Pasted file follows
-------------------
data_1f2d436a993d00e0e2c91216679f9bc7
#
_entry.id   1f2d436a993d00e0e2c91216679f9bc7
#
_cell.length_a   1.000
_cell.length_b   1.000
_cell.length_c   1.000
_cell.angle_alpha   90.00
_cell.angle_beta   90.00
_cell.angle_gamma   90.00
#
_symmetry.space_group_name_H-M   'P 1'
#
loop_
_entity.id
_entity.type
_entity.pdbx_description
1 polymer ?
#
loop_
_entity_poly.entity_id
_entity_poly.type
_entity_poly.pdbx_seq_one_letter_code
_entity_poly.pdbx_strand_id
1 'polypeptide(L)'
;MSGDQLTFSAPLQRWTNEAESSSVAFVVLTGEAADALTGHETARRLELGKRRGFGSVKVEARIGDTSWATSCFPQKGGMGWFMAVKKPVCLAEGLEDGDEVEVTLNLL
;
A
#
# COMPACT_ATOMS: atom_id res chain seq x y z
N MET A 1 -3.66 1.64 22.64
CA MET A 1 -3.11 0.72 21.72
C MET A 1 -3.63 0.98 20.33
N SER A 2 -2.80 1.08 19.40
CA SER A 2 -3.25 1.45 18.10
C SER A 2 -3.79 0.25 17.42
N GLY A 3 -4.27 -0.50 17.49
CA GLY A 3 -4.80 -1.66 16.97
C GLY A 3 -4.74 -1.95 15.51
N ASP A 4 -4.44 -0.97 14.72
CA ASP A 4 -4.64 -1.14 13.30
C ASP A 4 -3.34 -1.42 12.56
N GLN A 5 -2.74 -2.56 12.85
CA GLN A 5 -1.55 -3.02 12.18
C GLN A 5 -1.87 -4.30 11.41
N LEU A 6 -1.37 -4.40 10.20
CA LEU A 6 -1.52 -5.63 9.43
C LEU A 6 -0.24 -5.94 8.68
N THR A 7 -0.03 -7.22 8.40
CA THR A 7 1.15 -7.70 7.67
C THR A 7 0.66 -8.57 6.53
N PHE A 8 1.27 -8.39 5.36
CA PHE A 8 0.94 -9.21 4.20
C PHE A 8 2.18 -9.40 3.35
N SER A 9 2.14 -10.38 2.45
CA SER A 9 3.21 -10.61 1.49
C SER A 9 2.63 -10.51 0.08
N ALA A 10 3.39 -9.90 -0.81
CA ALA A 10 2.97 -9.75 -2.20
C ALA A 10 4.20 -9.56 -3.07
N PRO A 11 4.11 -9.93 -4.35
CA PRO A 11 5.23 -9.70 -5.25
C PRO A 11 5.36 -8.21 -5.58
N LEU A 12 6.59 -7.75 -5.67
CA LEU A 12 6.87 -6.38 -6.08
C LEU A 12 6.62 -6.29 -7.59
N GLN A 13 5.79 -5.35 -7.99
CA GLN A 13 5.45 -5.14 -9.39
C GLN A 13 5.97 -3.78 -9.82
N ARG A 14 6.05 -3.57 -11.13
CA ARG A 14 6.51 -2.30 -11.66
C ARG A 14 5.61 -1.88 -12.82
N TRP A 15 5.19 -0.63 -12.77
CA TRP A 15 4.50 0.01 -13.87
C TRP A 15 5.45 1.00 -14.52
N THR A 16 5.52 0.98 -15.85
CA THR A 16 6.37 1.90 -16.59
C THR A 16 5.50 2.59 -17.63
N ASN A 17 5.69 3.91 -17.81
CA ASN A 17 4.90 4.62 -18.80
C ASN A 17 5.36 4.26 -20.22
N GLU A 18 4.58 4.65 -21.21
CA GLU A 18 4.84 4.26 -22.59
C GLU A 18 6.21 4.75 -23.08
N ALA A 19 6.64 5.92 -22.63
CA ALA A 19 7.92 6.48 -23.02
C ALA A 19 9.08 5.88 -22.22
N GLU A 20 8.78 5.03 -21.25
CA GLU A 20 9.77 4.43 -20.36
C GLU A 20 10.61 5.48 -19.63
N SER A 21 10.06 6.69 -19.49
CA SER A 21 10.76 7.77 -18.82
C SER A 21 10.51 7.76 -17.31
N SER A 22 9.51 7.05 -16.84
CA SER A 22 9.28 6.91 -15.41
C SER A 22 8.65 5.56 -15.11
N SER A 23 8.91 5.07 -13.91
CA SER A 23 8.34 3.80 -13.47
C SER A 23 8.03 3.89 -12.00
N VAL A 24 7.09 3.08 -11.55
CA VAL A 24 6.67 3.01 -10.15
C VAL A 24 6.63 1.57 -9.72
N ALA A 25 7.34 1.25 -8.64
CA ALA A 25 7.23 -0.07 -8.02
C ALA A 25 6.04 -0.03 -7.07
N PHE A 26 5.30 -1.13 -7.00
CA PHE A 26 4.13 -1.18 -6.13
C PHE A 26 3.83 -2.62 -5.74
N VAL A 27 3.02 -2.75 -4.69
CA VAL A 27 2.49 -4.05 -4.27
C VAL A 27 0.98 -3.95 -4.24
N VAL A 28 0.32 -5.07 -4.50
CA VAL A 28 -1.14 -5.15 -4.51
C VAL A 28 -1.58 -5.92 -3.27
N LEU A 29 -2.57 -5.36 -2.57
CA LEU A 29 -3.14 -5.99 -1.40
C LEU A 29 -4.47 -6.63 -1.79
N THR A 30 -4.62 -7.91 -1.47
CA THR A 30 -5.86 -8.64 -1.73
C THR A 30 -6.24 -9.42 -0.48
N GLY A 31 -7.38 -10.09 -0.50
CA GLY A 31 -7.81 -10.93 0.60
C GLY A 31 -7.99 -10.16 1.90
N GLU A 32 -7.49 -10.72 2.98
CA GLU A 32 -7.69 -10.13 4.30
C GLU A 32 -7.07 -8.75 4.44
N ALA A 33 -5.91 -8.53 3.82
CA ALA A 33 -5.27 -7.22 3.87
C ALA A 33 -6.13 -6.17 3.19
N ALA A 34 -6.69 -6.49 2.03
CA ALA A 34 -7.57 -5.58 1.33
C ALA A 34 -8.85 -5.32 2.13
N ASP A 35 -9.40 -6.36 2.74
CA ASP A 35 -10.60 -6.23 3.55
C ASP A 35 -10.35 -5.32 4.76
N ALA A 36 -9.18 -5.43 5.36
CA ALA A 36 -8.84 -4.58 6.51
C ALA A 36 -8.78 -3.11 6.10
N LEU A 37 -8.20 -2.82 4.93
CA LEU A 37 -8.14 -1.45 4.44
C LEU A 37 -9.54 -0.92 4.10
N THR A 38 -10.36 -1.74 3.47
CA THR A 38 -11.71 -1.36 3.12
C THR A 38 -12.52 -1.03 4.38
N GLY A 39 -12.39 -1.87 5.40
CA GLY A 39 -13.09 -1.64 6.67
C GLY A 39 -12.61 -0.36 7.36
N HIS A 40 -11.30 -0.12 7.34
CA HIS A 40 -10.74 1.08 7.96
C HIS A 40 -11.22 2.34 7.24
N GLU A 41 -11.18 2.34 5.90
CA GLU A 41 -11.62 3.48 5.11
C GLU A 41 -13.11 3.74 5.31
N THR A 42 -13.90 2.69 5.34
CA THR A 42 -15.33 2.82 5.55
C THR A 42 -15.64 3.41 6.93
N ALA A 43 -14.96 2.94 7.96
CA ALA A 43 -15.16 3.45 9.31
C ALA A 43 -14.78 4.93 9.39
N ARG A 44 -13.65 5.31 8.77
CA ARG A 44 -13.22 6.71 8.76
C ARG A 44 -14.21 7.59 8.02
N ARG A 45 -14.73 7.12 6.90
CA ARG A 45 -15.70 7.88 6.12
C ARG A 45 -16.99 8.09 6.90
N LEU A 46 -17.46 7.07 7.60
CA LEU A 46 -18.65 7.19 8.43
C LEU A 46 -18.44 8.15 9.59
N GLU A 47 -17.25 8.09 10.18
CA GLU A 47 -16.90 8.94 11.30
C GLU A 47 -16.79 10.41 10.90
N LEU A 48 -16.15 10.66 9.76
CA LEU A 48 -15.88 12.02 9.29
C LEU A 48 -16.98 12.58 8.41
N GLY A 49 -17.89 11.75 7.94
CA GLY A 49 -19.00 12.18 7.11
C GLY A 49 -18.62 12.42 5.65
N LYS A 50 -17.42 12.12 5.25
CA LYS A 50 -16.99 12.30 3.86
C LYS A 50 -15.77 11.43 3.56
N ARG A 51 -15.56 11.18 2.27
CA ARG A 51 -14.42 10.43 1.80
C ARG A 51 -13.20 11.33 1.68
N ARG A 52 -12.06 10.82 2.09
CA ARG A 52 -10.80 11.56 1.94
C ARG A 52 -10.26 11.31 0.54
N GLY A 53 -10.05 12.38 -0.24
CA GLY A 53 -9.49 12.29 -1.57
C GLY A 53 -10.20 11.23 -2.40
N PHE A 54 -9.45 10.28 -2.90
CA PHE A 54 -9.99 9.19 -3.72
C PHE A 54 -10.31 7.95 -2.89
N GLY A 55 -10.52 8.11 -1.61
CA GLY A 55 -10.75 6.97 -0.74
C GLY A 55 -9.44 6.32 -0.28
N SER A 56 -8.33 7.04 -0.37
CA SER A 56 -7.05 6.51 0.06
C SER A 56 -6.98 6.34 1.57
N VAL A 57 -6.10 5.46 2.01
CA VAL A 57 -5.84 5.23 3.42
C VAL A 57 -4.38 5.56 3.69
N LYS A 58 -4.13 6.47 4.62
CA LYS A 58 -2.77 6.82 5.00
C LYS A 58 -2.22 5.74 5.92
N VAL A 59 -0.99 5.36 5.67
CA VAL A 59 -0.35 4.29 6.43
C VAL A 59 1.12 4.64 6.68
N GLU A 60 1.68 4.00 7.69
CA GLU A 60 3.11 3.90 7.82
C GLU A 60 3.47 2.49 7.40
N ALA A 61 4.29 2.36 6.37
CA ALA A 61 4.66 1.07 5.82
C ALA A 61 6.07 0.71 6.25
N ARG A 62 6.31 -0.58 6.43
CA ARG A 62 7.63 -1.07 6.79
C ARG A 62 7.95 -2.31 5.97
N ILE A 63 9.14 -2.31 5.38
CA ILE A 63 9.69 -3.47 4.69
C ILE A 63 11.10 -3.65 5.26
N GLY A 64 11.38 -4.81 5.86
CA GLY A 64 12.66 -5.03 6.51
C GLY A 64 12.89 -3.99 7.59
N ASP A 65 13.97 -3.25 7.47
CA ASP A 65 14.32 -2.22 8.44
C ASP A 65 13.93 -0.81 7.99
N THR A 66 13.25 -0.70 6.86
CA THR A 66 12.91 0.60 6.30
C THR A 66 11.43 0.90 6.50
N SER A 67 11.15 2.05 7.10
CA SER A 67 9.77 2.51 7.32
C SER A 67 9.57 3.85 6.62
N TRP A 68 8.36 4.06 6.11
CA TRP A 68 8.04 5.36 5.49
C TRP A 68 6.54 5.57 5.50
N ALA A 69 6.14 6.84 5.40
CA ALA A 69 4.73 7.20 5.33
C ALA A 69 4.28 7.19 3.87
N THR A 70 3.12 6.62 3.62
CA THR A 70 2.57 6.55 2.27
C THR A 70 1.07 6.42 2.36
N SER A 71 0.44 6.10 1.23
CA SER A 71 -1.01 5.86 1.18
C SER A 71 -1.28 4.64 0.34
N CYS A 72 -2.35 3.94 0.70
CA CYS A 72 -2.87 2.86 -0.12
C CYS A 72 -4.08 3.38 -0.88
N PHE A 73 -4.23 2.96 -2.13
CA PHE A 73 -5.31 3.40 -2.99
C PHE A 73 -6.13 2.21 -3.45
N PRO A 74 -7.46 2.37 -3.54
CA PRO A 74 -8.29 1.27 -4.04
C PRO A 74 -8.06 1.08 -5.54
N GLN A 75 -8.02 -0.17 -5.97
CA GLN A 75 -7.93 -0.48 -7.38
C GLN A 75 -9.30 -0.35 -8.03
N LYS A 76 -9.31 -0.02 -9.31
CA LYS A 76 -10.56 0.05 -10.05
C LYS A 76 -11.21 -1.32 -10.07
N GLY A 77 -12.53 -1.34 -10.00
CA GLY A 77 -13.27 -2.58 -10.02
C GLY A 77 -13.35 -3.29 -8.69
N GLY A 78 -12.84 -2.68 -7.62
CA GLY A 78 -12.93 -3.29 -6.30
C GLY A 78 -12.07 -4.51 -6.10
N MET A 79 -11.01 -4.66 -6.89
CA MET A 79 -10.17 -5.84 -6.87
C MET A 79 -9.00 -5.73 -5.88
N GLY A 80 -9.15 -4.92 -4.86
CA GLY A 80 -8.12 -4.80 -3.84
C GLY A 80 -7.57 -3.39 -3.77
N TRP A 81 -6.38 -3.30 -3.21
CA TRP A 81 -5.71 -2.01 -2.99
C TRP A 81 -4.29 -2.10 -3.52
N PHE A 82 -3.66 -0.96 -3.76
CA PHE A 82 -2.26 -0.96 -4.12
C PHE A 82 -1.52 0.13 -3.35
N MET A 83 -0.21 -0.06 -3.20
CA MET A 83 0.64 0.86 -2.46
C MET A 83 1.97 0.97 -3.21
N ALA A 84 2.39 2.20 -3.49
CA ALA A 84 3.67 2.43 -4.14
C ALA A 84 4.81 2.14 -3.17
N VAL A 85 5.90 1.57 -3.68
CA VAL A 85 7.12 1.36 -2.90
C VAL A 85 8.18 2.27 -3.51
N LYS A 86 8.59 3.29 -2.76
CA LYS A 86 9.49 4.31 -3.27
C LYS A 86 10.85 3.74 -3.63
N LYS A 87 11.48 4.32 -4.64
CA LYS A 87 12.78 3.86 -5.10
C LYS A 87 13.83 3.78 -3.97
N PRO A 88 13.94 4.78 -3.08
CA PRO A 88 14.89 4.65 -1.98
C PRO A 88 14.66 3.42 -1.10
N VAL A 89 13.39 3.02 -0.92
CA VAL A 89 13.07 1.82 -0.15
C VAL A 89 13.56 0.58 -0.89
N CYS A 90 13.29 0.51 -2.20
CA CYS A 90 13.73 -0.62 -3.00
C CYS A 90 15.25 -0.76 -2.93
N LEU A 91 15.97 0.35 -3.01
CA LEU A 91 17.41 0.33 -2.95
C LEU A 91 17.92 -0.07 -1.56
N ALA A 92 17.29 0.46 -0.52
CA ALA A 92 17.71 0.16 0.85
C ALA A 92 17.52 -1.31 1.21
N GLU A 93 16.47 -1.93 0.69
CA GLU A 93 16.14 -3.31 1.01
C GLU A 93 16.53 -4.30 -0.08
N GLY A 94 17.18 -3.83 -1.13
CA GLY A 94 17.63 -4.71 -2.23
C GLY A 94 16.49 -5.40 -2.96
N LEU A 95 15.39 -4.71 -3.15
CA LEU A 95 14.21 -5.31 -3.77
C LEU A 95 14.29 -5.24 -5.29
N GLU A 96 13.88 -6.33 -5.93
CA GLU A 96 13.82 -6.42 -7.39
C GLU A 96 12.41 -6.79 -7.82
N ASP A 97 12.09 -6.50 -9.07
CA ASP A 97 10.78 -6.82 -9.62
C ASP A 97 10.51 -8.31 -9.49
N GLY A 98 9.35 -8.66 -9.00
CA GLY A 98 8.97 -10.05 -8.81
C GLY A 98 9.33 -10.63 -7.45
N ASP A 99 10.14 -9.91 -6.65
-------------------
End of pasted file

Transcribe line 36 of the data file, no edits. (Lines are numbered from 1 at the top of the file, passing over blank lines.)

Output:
C SER A 2 -3.79 0.25 17.42